Liquid Metal Circuits and Atomic Microchips Could Be the Future of Electronics
A new nano printing technique using graphene creates integrated circuits that are just atoms thick, and could lead to huge advances in speed and power.
In recent years, scientists have been very interested indeed about the concept of two-dimensional materials, sometimes called 2D materials or single-layer materials. As the name suggests, these are structures so thin - down to a single layer of atoms - that they've functionally abandoned the third dimension altogether.
The single-layer variant of carbon known as graphene is the rock star of this particular class of materials, which chemical engineers hope will power the next generation of super-small semiconductors. The tricky part is getting these atomically skinny two-dimensional materials to "plug in" to traditional three-dimensional manufacturing systems.
News out of Australia this week is pointing things in an interesting direction by incorporating liquid metals and a kind of nanoscale version of rust.
Research published today in the journal Nature Communications describes a new technique for creating integrated circuits that are just a few atoms in thickness. The process could potentially allow microchip companies to manufacture circuit wafers as thin as 1.5 nanometers. How skinny is that? Pretty skinny. Consider that a standard sheet of paper is about 100,000 nanometers thick.
"This is a truly revolutionary development," said lead researcher Kourosh Kalantar-zadeh, in an email exchange from his offices at the Royal Melbourne Institute of Technology in Australia. "Our idea will be one of the first steps toward translation of the 2D world into real electronic technologies."
The specifics get complicated indeed - quantum physics are involved - but the essential gist is this: The new technique leverages certain atomic properties of metals with a relatively low melting point - gallium and indium, if you're keeping score at home. These metals naturally form a thin layer of oxide on their surface when in an oxygenated environment. This oxide, a kind of nanoscale variation of rust, can then be transferred onto a pre-treated electronic wafer, creating individual transistors.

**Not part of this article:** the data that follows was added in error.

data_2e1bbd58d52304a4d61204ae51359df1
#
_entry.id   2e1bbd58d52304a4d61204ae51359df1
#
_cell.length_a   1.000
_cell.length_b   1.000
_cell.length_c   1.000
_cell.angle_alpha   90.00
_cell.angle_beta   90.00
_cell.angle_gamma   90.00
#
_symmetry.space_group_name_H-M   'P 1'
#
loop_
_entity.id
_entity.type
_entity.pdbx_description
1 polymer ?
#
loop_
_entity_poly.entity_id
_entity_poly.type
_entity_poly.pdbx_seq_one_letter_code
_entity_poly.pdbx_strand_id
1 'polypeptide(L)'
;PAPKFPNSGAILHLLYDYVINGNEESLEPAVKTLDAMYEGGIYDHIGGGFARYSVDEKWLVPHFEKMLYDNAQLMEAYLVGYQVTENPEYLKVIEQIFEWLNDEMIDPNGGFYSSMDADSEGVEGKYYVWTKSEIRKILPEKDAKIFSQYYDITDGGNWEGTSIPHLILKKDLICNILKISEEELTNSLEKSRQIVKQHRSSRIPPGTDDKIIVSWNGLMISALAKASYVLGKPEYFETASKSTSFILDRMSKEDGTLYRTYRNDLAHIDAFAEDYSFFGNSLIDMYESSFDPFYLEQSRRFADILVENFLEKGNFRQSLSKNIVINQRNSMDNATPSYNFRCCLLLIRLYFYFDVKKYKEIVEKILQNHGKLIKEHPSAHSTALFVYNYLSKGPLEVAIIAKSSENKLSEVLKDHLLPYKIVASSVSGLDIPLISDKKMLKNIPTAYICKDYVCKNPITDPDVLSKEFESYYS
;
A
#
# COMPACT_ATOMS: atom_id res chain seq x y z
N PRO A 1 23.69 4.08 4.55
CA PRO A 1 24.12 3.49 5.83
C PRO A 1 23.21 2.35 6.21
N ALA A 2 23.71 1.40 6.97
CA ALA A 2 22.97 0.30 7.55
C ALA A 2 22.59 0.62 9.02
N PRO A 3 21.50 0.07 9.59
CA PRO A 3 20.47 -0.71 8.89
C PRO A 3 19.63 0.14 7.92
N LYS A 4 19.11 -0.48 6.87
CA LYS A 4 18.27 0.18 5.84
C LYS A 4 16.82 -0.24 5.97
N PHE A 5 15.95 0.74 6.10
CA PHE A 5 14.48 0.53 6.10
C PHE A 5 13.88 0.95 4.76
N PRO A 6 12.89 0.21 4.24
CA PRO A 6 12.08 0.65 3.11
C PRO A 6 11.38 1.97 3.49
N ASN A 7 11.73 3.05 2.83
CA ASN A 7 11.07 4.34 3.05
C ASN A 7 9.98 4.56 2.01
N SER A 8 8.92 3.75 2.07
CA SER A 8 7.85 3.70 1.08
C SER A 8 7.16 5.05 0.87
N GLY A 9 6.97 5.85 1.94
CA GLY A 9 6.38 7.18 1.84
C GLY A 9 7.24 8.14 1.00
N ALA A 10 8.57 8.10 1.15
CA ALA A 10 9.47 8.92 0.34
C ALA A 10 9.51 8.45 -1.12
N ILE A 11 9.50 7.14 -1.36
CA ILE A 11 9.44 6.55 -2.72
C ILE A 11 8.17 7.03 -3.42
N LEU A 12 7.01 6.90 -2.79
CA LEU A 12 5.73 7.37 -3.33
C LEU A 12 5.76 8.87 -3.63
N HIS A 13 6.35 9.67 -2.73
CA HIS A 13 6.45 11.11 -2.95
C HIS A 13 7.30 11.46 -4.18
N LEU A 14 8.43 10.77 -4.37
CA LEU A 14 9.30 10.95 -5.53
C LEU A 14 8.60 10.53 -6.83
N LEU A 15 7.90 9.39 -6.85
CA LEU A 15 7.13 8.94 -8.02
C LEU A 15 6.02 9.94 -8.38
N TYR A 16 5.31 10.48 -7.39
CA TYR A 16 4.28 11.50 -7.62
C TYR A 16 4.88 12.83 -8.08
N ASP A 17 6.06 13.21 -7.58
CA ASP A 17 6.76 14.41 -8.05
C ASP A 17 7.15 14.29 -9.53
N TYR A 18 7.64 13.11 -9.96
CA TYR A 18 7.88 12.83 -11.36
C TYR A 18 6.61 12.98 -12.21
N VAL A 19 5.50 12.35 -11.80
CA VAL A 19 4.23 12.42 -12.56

"We use nature itself to form atomically thin, self-limiting oxides with no extra manipulation," Kalantar-zadeh said. "It is the force of nature that produces them perfectly and with no ripples and steps. Because the technology comes from the simplest observation in nature, it will impact technologies very rapidly as it is simple, understandable, and easy to implement."
And just in time, too, according to Kalantar-zadeh, who believes the process represents the next big advance for electronics.
"The fundamental technology of car engines has not progressed since 1920 and now the same is happening to electronics," he said in a statement accompanying the research publication. "Mobile phones and computers are no more powerful than five years ago.
"That is why this new 2D printing technique is so important - creating many layers of incredibly thin electronic chips on the same surface dramatically increases processing power and reduces costs. It will allow for the next revolution in electronics."
Kalantar-zadeh, distinguished professor in the School of Engineering at RMIT, collaborated on the project with researchers from CSIRO, Monash University, North Carolina State University and the University of California.
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